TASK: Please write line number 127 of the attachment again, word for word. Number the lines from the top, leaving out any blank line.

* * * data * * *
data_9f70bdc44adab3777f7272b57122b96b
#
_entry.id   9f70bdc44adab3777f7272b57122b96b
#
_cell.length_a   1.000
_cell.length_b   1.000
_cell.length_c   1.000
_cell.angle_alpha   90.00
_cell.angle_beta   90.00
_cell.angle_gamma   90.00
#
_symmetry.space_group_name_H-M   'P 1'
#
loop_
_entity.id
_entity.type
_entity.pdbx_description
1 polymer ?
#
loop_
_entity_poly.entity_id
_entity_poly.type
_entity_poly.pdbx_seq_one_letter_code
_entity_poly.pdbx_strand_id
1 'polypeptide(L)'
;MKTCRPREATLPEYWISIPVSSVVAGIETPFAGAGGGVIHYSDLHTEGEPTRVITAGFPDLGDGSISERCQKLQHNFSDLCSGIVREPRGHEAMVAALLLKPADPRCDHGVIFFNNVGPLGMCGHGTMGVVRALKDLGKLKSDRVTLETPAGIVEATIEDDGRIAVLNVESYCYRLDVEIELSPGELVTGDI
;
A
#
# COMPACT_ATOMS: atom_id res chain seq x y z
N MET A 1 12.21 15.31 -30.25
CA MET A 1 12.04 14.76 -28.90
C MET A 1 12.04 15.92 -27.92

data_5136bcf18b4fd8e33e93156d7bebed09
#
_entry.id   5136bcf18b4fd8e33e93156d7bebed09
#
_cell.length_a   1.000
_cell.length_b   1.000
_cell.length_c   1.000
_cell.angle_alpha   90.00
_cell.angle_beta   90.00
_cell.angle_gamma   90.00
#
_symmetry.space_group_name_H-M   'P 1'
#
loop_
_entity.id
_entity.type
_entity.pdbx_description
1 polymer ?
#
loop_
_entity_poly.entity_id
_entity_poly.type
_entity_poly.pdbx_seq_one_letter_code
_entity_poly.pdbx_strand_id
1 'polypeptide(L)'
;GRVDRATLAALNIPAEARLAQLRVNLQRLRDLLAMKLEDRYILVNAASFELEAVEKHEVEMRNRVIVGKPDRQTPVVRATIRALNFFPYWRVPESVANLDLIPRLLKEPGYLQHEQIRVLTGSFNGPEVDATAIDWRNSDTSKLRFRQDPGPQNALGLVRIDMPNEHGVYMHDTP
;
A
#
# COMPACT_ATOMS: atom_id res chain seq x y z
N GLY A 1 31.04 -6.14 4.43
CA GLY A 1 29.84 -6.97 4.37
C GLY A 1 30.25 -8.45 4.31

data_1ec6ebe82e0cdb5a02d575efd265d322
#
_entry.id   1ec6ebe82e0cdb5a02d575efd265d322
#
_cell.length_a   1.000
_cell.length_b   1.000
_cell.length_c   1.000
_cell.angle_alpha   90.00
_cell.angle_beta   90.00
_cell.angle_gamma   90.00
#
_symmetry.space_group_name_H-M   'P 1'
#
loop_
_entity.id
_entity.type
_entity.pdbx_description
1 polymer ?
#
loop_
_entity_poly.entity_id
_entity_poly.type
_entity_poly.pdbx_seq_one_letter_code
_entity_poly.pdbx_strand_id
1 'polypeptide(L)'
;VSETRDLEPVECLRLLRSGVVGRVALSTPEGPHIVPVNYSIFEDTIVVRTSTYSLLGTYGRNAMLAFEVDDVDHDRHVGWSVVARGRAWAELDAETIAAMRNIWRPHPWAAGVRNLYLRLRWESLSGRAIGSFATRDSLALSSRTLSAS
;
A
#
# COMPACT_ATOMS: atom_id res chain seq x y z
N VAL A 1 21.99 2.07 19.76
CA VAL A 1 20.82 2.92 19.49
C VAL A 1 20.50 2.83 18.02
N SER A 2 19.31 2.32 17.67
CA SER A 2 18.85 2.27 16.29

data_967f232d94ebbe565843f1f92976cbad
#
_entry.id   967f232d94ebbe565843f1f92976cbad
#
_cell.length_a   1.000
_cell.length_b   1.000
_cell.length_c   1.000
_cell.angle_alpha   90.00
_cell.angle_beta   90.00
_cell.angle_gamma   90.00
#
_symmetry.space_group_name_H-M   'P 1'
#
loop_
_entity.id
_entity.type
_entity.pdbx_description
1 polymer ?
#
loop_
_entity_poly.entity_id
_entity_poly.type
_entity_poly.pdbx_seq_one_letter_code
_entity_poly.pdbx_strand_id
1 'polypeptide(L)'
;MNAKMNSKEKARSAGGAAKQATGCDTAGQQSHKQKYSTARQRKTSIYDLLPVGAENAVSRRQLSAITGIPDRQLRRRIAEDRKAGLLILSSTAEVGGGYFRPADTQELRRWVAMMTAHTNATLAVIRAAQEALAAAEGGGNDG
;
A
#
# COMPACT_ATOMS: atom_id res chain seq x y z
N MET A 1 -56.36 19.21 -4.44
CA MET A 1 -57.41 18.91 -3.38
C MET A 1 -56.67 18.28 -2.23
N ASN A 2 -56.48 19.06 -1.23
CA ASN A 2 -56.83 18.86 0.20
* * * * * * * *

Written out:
;MNAKMNSKEKARSAGGAAKQATGCDTAGQQSHKQKYSTARQRKTSIYDLLPVGAENAVSRRQLSAITGIPDRQLRRRIAEDRKAGLLILSSTAEVGGGYFRPADTQELRRWVAMMTAHTNATLAVIRAAQEALAAAEGGGNDG